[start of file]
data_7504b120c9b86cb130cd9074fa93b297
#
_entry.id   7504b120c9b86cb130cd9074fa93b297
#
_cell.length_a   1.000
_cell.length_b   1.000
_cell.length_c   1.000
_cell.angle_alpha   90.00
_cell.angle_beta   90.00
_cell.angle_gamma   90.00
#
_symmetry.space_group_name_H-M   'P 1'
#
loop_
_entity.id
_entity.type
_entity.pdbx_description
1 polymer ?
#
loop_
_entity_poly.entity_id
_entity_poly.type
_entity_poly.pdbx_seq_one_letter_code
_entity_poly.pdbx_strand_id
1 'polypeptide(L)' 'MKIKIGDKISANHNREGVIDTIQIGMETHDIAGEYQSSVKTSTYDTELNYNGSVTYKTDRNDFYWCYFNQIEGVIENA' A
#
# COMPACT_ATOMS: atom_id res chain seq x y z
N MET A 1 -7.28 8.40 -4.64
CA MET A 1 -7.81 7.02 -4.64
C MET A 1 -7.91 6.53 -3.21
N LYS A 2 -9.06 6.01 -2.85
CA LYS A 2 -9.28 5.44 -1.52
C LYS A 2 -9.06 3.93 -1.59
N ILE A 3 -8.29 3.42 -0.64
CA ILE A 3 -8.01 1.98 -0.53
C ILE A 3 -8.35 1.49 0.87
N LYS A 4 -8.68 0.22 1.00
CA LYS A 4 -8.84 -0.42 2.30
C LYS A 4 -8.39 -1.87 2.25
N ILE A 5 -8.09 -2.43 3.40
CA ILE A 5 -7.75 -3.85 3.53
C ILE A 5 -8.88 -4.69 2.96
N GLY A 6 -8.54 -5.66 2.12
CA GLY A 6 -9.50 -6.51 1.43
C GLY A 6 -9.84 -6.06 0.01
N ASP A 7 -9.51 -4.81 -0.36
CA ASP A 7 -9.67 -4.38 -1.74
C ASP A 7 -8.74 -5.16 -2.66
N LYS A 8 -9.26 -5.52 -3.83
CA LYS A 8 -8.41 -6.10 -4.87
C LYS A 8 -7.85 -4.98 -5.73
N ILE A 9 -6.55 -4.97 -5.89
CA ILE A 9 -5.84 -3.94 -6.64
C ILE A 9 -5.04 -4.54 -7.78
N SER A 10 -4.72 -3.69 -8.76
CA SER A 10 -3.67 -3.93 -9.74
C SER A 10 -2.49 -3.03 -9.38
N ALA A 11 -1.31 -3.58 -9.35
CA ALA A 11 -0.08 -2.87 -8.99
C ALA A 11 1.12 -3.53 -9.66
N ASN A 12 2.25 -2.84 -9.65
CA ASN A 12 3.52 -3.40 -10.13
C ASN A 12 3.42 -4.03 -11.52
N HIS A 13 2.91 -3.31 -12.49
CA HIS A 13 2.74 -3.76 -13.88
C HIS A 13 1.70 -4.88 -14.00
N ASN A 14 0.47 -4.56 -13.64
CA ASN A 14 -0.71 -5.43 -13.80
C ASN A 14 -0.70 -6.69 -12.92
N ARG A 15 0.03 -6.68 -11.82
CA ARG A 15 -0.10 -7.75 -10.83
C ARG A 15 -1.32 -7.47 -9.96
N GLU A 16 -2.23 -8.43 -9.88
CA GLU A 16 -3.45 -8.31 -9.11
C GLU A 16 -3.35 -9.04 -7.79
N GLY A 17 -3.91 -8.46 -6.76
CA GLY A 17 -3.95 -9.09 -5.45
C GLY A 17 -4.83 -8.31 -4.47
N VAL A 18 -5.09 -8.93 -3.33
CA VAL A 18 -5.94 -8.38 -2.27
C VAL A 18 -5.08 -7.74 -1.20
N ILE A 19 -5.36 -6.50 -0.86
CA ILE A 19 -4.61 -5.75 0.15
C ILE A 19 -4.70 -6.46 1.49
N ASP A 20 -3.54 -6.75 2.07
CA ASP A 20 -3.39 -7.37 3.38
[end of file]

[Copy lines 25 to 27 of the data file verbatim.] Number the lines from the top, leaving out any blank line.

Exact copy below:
1 'polypeptide(L)' 'MKIKIGDKISANHNREGVIDTIQIGMETHDIAGEYQSSVKTSTYDTELNYNGSVTYKTDRNDFYWCYFNQIEGVIENA' A
#
# COMPACT_ATOMS: atom_id res chain seq x y z